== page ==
Abandoning the National GOP

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I’m with Rush Limbaugh in his reaction to Congress’s budget deal:

When you surrender the power of the purse — and that’s the primary power the House of Representatives has.  Not a penny of money can be spent in this country by this government without the House of Representatives authorizing it.  Obama can spend all he wants, but if the House doesn’t give him the mechanism, he can’t spend any of it.  But the Republicans squandered that.  They gave up the power of the purse.  The reason they did that is because for some inexplicable reason, they are literally paranoid and scared to death of even being accused of doing something that would shut down the government.

So to avoid even the accusation that they were going to or would ever even think of shutting down the government, they signaled that whatever Obama wanted to spend, he would get, because they figured that had less damage to them politically than the allegation that they were shutting down the government.  So, very simply, ever since the Republican Party became the party of keeping the government open at all costs, we get bills like this.  There’s simply no stopping the Democrats.  There’s no mechanism.  Every constitutional mechanism found in the power of the purse, Separation of Powers, the Republican Party years ago gave it away, in total fear of the media.

I’m sure that if one sat down with an inside-the-Beltway-connected Republican, he or she would have a coherent, technical argument as why this legislation had to go the way it went, but as with President Obama’s claim that he misjudged the national temper on terrorism due to insufficient cable-television-news viewing, the national GOP is disconnected and therefore missing something crucial.  Republicans currently have control of the House and Senate in order to oppose the president and give some real, governing expression to the feelings and beliefs of the people who elected them.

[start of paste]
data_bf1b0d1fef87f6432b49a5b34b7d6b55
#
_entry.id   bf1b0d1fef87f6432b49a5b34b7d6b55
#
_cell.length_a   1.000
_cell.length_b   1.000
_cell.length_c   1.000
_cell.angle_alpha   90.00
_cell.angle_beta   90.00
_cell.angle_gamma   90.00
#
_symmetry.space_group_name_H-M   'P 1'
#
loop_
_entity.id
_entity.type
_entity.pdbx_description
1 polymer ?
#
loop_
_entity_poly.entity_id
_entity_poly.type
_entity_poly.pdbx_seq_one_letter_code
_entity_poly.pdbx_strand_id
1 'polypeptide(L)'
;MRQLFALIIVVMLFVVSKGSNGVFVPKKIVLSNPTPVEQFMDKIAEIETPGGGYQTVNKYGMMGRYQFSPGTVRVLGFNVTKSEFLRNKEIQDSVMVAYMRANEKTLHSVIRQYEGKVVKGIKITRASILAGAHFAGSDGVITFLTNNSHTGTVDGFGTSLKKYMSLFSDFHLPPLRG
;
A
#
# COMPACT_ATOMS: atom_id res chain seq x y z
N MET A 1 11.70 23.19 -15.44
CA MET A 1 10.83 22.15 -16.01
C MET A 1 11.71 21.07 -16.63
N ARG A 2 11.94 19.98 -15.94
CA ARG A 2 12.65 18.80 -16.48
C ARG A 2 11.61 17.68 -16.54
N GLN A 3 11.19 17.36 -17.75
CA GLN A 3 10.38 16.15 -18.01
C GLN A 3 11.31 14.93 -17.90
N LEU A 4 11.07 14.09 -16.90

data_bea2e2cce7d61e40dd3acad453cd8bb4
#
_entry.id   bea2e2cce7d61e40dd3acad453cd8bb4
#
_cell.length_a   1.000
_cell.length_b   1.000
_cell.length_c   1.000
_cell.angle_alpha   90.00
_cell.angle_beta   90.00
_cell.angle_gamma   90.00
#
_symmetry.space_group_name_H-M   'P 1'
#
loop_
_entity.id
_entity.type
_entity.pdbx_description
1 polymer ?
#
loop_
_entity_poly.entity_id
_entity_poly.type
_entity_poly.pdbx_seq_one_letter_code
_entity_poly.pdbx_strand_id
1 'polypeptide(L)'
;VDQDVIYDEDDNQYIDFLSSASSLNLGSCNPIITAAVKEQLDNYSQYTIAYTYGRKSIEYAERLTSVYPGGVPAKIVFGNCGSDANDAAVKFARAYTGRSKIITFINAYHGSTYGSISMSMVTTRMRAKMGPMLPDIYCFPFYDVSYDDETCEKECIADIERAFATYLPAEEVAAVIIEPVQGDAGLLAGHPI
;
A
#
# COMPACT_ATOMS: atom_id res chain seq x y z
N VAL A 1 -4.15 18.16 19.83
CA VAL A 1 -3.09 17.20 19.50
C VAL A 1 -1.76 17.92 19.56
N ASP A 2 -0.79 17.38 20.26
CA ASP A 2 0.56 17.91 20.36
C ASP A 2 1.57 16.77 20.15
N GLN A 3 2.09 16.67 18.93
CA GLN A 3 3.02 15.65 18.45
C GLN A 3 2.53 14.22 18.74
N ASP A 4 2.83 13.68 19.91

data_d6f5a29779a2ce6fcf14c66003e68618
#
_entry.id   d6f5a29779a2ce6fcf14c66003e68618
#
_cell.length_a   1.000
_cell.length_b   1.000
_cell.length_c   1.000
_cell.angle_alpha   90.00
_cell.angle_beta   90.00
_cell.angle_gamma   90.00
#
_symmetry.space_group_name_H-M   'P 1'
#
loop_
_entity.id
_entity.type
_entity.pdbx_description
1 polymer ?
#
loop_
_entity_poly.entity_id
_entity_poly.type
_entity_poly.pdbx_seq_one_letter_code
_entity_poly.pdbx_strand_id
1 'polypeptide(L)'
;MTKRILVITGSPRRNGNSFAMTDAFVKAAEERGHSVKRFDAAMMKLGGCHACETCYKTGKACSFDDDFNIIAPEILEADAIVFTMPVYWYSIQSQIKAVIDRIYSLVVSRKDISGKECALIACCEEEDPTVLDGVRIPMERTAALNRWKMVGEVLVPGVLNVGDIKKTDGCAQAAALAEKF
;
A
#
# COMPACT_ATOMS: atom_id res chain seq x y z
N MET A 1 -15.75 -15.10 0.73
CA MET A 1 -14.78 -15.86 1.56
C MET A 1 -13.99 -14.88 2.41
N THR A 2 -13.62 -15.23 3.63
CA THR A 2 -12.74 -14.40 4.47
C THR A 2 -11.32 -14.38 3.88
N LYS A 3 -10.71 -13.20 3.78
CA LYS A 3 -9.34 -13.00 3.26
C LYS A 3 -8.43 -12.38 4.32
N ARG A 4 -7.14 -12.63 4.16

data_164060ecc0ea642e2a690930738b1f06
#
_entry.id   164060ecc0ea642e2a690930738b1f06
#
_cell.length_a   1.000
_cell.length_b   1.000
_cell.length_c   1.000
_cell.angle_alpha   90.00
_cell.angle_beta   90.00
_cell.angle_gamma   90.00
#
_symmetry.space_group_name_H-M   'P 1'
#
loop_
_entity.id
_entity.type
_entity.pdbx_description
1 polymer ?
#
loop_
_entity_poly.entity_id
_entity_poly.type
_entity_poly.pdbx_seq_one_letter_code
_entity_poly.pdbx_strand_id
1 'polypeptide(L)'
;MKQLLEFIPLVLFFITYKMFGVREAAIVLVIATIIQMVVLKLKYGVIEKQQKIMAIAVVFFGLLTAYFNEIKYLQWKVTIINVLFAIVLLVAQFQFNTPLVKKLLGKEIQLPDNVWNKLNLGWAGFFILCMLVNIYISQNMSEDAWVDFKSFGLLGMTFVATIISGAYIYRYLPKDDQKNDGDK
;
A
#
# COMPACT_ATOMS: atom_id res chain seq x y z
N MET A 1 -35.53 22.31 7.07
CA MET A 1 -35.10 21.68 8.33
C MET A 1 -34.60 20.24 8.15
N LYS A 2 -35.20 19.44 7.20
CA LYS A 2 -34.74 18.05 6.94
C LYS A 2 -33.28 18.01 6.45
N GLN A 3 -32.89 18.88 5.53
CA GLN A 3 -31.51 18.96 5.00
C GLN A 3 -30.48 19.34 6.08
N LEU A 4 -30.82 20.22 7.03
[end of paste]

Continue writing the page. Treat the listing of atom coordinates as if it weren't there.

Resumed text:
That will necessarily mean doing and saying things that get the mainstream media (especially in Washington) going on a tizzy fit.  That may make things uncomfortable at an inside-the-Beltway cocktail party, but it’s what the electorate wants.  “Trust us” just isn’t cutting it anymore.



  • Rhett Hardwick

    Some things are hard to do. I am reminded of a friend who had to have herself declared a guardian for her mother. The mother was pleasant but had become irrational in handling the purse strings and had been scammed out of a substantial sum of money.

    Here we have a government which seems to have run amok. The House has a duty, perhaps unpleasant, to call a halt. Protection of the republic is their first duty. “Shutting down the government” draws meaningful criticism only because so many have become dependent on it. Seniors may be left without SS, babies unfed because of an inoperative welfare system, air traffic controllers refusing to work without pay, etc, etc.

  • Mike678

    The GOP also understands reality–and has a bad hand to play. Look at what happened this past week in Spain–the party that attempted to get the welfare state on the wagon (austerity) lost seats. The Dem elites and their media cohorts have the upper hand–they’ll keep the “free stuff” spigot open until it runs dry–and then blame the Republicans for the chaos that ensues when it runs dry.

    The blame, in the end, falls on the oft-ignorant, short-sighted public–poorly educated by our schools and misled by a cheerleading press corp that couldn’t think it’s way out of a mouse maze.

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